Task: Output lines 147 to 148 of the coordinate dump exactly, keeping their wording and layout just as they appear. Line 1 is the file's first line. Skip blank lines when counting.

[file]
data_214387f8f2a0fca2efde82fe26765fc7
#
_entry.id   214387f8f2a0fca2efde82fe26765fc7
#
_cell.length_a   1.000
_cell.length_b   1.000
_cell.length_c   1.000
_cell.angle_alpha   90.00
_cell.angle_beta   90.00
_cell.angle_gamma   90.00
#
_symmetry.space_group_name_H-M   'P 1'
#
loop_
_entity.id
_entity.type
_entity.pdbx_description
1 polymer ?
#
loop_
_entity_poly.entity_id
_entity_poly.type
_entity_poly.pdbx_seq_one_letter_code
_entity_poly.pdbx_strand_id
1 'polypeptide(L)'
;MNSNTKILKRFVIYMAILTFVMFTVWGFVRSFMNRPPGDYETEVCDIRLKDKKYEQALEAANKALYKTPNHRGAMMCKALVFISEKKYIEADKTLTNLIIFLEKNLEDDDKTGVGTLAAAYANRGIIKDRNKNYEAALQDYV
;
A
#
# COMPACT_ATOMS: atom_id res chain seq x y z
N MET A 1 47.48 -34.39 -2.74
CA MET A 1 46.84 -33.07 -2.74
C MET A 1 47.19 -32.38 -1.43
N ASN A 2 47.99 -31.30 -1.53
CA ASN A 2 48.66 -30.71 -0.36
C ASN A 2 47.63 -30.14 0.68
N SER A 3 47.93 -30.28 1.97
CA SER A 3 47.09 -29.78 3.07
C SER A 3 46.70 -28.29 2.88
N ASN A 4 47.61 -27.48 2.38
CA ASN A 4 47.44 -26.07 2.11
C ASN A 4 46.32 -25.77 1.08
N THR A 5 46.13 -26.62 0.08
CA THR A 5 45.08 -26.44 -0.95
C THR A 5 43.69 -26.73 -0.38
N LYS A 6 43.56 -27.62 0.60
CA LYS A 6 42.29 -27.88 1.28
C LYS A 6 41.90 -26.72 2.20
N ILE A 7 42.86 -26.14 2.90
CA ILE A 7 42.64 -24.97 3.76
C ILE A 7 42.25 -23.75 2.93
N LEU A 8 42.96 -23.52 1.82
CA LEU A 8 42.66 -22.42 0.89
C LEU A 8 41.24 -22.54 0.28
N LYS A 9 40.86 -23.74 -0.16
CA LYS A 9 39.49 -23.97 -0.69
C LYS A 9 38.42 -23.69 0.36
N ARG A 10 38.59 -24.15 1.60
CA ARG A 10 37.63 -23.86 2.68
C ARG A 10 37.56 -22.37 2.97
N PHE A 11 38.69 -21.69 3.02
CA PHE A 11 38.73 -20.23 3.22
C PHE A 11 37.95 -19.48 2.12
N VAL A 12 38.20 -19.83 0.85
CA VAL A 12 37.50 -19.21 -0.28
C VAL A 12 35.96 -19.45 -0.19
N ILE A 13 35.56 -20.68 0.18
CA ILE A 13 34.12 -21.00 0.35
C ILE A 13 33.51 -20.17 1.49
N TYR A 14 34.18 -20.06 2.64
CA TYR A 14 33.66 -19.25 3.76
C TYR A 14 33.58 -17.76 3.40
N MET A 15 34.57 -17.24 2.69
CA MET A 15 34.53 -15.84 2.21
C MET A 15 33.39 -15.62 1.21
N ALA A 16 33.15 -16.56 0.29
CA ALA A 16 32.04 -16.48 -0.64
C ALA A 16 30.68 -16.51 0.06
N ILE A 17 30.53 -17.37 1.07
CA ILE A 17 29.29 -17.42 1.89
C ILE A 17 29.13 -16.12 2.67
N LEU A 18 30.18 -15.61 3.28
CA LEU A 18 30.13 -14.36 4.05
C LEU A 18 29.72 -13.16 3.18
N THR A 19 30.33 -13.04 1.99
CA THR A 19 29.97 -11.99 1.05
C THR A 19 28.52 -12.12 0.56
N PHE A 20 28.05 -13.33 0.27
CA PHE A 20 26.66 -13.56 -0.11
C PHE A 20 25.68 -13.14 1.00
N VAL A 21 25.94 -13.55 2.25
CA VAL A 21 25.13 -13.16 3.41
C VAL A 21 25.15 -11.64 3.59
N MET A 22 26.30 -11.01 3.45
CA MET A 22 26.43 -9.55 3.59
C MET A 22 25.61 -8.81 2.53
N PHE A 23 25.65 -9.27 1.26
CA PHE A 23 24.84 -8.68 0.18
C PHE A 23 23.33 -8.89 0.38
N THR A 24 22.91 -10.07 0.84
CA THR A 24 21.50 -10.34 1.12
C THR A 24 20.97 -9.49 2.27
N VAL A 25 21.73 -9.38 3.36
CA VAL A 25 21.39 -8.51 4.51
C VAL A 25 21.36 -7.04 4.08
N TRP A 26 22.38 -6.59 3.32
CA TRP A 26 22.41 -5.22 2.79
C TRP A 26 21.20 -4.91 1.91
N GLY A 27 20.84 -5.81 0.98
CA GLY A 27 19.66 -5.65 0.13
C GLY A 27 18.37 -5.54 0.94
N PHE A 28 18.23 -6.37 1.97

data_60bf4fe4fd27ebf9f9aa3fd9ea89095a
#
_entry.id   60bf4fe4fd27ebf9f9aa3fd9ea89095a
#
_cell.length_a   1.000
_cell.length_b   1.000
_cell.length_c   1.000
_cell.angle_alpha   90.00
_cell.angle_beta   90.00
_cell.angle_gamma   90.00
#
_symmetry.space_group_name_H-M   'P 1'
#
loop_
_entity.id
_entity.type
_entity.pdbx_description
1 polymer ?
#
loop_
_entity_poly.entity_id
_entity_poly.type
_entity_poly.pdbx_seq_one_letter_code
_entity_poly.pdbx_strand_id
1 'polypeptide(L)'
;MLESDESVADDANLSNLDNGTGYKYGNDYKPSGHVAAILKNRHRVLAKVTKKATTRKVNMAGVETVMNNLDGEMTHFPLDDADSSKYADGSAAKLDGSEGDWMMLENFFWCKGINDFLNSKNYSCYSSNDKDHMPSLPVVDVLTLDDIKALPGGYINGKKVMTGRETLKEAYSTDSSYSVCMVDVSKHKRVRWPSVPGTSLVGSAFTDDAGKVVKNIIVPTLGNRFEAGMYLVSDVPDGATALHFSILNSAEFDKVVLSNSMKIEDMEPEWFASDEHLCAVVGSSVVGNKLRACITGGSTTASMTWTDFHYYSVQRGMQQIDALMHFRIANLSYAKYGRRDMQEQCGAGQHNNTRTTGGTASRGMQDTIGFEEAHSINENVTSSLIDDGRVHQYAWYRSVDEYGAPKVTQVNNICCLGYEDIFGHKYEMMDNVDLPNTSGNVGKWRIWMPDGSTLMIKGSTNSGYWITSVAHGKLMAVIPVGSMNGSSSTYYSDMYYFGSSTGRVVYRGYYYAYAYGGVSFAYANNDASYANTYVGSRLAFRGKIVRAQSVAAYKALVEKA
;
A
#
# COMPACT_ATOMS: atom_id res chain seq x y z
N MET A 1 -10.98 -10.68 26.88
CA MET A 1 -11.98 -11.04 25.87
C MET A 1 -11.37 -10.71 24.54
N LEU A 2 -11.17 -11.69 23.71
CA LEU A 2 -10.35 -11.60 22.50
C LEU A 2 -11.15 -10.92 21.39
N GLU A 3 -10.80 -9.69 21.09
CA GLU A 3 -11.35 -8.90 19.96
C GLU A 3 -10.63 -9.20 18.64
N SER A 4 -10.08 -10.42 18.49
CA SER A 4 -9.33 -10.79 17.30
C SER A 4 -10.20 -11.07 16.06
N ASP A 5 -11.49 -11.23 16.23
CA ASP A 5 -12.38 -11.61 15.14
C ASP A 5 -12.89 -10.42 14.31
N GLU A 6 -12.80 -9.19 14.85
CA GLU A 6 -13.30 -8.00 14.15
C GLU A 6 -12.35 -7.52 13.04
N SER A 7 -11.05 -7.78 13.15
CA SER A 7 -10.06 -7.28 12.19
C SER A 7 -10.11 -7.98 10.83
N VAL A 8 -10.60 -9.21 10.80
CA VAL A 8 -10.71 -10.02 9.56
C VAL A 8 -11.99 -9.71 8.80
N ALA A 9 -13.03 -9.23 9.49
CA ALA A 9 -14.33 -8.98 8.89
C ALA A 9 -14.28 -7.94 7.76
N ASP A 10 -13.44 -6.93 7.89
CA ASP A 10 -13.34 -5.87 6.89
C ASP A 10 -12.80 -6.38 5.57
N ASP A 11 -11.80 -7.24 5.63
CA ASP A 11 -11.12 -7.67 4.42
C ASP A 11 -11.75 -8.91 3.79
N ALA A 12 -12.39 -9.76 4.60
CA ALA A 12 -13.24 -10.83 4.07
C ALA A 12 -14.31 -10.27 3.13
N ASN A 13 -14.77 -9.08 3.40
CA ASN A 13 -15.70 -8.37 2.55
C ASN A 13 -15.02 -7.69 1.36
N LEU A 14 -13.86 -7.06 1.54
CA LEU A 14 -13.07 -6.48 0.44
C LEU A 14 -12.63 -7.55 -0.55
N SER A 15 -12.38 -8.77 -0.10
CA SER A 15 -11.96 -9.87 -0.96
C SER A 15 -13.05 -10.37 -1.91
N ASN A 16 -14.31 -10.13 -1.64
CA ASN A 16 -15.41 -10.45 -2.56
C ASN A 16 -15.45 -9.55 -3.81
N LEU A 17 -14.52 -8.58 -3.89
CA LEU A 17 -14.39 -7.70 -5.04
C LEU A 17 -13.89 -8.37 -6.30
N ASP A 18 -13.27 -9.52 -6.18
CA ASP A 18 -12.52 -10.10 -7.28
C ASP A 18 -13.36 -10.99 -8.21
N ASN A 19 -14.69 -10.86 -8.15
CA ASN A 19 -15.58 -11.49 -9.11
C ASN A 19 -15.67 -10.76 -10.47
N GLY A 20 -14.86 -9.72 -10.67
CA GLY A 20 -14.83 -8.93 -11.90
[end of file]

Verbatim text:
CA LEU A 2 -10.35 -11.60 22.50
C LEU A 2 -11.15 -10.92 21.39